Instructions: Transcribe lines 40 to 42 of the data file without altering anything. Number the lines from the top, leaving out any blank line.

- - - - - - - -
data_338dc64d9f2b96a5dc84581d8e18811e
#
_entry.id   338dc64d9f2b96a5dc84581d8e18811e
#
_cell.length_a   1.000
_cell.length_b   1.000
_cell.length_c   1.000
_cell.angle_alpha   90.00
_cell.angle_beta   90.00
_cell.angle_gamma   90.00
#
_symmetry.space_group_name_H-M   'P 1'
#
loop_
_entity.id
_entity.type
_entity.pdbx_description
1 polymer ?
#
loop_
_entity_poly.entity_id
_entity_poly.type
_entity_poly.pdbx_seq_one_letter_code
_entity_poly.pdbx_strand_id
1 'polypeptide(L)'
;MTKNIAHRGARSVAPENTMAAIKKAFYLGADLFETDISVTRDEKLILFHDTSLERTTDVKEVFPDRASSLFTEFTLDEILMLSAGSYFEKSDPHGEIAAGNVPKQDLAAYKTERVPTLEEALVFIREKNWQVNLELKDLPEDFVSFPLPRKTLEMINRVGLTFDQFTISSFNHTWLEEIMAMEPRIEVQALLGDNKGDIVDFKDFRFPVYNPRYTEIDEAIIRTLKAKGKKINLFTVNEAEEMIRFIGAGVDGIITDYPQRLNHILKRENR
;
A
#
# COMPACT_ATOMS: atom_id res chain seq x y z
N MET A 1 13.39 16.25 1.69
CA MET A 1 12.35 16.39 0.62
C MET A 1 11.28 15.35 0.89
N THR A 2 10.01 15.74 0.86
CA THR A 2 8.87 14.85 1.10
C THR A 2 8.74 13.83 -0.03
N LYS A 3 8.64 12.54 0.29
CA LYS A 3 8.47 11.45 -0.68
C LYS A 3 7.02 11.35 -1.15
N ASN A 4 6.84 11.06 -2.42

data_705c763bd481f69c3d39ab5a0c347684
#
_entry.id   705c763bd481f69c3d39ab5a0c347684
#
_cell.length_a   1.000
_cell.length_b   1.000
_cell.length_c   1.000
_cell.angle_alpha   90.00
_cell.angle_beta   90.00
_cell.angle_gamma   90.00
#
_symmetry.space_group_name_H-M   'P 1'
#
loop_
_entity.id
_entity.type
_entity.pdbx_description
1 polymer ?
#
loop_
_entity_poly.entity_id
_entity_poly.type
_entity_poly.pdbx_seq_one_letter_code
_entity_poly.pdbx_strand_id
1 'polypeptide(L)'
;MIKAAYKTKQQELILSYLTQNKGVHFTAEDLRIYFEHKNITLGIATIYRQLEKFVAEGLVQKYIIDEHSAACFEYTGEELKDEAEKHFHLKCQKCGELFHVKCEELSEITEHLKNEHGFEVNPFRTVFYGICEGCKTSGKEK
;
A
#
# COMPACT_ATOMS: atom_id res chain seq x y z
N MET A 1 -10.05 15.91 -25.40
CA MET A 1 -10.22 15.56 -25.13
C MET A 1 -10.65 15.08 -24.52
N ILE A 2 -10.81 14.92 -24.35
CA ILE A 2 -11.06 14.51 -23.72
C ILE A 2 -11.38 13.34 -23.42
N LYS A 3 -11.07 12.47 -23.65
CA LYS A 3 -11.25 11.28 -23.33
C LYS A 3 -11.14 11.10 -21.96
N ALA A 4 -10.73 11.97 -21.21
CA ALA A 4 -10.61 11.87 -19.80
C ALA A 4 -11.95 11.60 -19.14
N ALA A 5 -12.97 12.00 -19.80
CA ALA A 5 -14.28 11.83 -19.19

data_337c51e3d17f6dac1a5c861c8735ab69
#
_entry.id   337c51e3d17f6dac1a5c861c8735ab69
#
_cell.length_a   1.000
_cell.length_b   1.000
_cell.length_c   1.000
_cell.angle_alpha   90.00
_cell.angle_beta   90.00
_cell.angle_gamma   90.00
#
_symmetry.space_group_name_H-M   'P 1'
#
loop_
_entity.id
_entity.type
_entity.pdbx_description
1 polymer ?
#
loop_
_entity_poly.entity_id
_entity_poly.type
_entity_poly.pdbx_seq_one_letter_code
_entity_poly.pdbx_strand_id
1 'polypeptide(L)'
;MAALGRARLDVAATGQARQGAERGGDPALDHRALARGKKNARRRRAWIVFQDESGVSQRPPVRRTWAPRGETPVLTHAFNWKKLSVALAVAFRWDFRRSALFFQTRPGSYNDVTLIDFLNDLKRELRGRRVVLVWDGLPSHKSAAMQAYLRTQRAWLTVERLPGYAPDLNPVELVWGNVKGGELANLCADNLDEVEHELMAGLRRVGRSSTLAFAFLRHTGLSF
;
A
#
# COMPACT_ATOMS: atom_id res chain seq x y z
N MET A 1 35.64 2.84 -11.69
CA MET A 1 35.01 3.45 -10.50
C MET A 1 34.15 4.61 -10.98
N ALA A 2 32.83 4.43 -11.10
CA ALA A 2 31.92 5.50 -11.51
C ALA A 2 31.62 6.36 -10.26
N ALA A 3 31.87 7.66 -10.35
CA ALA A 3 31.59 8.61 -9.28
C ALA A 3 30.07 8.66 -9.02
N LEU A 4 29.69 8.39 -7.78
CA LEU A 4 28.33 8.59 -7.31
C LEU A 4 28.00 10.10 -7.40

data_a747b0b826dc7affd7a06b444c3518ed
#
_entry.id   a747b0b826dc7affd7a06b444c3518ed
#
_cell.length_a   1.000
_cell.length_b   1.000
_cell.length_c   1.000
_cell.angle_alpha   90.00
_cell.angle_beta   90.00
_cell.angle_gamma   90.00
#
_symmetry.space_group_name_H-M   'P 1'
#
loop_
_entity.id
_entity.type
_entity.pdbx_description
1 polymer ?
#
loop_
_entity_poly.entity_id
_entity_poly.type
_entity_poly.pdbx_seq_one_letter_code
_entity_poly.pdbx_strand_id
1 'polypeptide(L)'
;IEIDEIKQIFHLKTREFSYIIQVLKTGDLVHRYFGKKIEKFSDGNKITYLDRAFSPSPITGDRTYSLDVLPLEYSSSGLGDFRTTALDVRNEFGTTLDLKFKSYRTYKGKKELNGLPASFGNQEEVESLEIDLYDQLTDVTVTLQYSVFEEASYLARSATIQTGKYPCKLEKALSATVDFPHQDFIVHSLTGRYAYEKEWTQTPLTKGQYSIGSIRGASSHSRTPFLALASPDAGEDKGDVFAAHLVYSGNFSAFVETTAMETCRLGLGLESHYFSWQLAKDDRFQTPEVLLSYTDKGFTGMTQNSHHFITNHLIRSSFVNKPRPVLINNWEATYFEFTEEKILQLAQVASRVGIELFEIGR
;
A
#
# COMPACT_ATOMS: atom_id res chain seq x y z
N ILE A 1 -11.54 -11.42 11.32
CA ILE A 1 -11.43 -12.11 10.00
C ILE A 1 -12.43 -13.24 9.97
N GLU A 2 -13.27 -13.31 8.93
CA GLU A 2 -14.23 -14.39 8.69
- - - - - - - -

N ASN A 4 6.84 11.06 -2.42

data_705c763bd481f69c3d39ab5a0c347684
#